59 American cruise missiles rained down on Syria yesterday as punishment for the Assad regime allegedly deploying chemical weapons against civilians in Idlib.  The chemical weapon used was most likely sarin gas, a nasty type of nerve agent that causes respiratory failure.  Images from Syria showed dead women and children, limp and lifeless as if someone had just flipped their off switch.

Gases like sarin are considered weapons of mass destruction and are banned under the Chemical Weapons Convention.  Using chemical, biological, or nuclear weapons is also a gross breach of every international norm, something that the United States has put a lot of work into preventing from happening over the years lest warfare swallow our civilization wholesale.

Just prior to the sarin attack, the Trump administration initiated a policy reversal from the Obama legacy, stating that Syrian President Bashar al-Assad can remain in power.  The beleaguered Assad has fought a pitched battle against nearly the entire world it seems, but found allies in Iran and Russia who have helped preserve his regime.  Waiting out President Obama, it seemed that Assad really was here to stay.

Regarding chemical weapons, Obama and Assad had been down this road before.  Obama had declared that the use of chemical weapons was a “red line” in the Syrian Civil War, and that their use would result in some type of US military action against the regime.  Obama was telling Assad, and the world, that the international prohibition against chemical weapons remained and would be enforced.  Then Ghouta happened.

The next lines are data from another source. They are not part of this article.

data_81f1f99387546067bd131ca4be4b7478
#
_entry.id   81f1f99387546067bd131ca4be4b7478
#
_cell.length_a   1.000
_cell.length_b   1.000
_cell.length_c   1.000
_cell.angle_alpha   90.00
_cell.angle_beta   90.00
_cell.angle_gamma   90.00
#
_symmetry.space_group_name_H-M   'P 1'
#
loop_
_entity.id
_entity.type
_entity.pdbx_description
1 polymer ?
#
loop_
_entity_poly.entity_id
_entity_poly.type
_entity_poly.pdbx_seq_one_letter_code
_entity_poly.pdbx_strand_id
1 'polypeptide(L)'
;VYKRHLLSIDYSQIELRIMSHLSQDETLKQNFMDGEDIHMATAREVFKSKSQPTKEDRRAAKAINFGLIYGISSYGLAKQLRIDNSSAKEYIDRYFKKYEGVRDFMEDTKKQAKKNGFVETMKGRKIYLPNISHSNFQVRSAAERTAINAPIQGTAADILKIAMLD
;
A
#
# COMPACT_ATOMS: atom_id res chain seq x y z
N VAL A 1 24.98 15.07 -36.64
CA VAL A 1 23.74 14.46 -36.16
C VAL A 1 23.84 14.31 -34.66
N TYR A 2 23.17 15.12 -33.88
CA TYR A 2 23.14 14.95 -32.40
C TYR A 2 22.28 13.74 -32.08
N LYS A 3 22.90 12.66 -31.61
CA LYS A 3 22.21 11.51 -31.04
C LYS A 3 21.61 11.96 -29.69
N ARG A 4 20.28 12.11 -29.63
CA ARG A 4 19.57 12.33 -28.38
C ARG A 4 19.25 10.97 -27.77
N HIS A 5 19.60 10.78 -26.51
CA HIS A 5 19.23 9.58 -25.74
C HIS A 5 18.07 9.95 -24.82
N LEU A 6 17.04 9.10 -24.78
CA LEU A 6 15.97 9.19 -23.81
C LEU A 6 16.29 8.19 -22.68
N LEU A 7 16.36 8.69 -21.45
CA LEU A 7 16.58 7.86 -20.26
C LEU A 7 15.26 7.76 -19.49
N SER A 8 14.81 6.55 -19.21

In August of 2013, a rocket carrying sarin gas was launched into Ghouta killing scores of civilians.  The United States estimated the death toll as 1,429, the Syrian government putting it at 494.  At any rate it was the worst chemical weapons attack that the world had seen in decades.  Criticized for inaction, Obama actually came much closer to launching a military retaliation against the Assad regime than most people are aware.  Operations orders were written and troops put on standby.

After a conversation with a trusted aide in the rose garden, Obama decided not to jump into a costly and ambiguous war in Syria.  It was a near miss for Assad who denied that his forces were behind the Ghouta attack but the jihadist and rebel forces have never had significant quantities of sarin nor could they manufacture it on their own.  Whatever the case, the international response to the attack pushed Assad to join the Chemical Weapons Convention and allow the international community to supervise the destruction of his chemical weapons stockpile.

It should also be noted that ISIS and other rebel elements in Syria have also deployed chemical weapons, such as home-brewed chlorine gas and that this is also a war crime.

Assad had played a shrewd game of chess with the international community, and understood that there were in fact some red lines regarding chemical weapons.  The new Trump administration policy that America was no longer in the business of regime change in Syria further solidified the fact that Assad is a survivor, and so is the elite network that he surrounds himself with in Damascus.